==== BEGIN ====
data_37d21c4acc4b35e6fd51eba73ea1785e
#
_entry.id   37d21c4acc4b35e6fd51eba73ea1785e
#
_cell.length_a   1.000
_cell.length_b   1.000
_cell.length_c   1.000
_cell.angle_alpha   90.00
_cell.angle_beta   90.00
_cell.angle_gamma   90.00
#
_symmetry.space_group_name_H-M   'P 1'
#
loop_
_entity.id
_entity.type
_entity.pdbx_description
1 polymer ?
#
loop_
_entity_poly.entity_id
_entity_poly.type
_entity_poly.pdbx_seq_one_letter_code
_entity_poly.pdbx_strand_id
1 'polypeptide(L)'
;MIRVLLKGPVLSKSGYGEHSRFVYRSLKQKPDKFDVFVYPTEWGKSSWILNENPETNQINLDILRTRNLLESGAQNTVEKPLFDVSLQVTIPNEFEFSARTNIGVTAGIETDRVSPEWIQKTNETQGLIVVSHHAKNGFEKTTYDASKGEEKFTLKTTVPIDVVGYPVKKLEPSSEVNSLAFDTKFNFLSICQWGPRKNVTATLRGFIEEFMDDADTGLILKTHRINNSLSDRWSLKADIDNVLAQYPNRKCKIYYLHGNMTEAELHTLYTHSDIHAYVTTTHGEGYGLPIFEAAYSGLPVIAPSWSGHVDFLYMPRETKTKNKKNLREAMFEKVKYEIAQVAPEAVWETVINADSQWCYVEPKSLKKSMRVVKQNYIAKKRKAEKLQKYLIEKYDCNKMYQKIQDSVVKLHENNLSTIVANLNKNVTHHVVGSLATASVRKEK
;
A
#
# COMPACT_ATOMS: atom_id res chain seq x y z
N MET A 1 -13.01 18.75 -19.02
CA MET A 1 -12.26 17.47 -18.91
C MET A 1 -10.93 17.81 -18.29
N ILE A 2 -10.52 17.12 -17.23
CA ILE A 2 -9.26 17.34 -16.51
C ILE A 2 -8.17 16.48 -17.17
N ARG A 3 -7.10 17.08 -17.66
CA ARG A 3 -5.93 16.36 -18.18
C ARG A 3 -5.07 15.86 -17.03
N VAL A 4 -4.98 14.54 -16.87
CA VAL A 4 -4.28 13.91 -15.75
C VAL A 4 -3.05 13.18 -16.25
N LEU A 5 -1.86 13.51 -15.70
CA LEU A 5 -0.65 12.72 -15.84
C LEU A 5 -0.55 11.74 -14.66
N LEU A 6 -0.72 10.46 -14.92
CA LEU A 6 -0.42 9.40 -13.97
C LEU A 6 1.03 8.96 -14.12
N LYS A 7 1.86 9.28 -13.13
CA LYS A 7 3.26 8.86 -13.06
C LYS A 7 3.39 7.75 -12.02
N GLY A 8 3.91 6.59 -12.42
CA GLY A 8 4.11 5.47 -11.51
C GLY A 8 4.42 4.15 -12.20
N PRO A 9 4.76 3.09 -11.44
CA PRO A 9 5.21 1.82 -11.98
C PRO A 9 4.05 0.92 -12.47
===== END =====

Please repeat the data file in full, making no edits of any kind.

data_37d21c4acc4b35e6fd51eba73ea1785e
#
_entry.id   37d21c4acc4b35e6fd51eba73ea1785e
#
_cell.length_a   1.000
_cell.length_b   1.000
_cell.length_c   1.000
_cell.angle_alpha   90.00
_cell.angle_beta   90.00
_cell.angle_gamma   90.00
#
_symmetry.space_group_name_H-M   'P 1'
#
loop_
_entity.id
_entity.type
_entity.pdbx_description
1 polymer ?
#
loop_
_entity_poly.entity_id
_entity_poly.type
_entity_poly.pdbx_seq_one_letter_code
_entity_poly.pdbx_strand_id
1 'polypeptide(L)'
;MIRVLLKGPVLSKSGYGEHSRFVYRSLKQKPDKFDVFVYPTEWGKSSWILNENPETNQINLDILRTRNLLESGAQNTVEKPLFDVSLQVTIPNEFEFSARTNIGVTAGIETDRVSPEWIQKTNETQGLIVVSHHAKNGFEKTTYDASKGEEKFTLKTTVPIDVVGYPVKKLEPSSEVNSLAFDTKFNFLSICQWGPRKNVTATLRGFIEEFMDDADTGLILKTHRINNSLSDRWSLKADIDNVLAQYPNRKCKIYYLHGNMTEAELHTLYTHSDIHAYVTTTHGEGYGLPIFEAAYSGLPVIAPSWSGHVDFLYMPRETKTKNKKNLREAMFEKVKYEIAQVAPEAVWETVINADSQWCYVEPKSLKKSMRVVKQNYIAKKRKAEKLQKYLIEKYDCNKMYQKIQDSVVKLHENNLSTIVANLNKNVTHHVVGSLATASVRKEK
;
A
#
# COMPACT_ATOMS: atom_id res chain seq x y z
N MET A 1 -13.01 18.75 -19.02
CA MET A 1 -12.26 17.47 -18.91
C MET A 1 -10.93 17.81 -18.29
N ILE A 2 -10.52 17.12 -17.23
CA ILE A 2 -9.26 17.34 -16.51
C ILE A 2 -8.17 16.48 -17.17
N ARG A 3 -7.10 17.08 -17.66
CA ARG A 3 -5.93 16.36 -18.18
C ARG A 3 -5.07 15.86 -17.03
N VAL A 4 -4.98 14.54 -16.87
CA VAL A 4 -4.28 13.91 -15.75
C VAL A 4 -3.05 13.18 -16.25
N LEU A 5 -1.86 13.51 -15.70
CA LEU A 5 -0.65 12.72 -15.84
C LEU A 5 -0.55 11.74 -14.66
N LEU A 6 -0.72 10.46 -14.92
CA LEU A 6 -0.42 9.40 -13.97
C LEU A 6 1.03 8.96 -14.12
N LYS A 7 1.86 9.28 -13.13
CA LYS A 7 3.26 8.86 -13.06
C LYS A 7 3.39 7.75 -12.02
N GLY A 8 3.91 6.59 -12.42
CA GLY A 8 4.11 5.47 -11.51
C GLY A 8 4.42 4.15 -12.20
N PRO A 9 4.76 3.09 -11.44
CA PRO A 9 5.21 1.82 -11.98
C PRO A 9 4.05 0.92 -12.47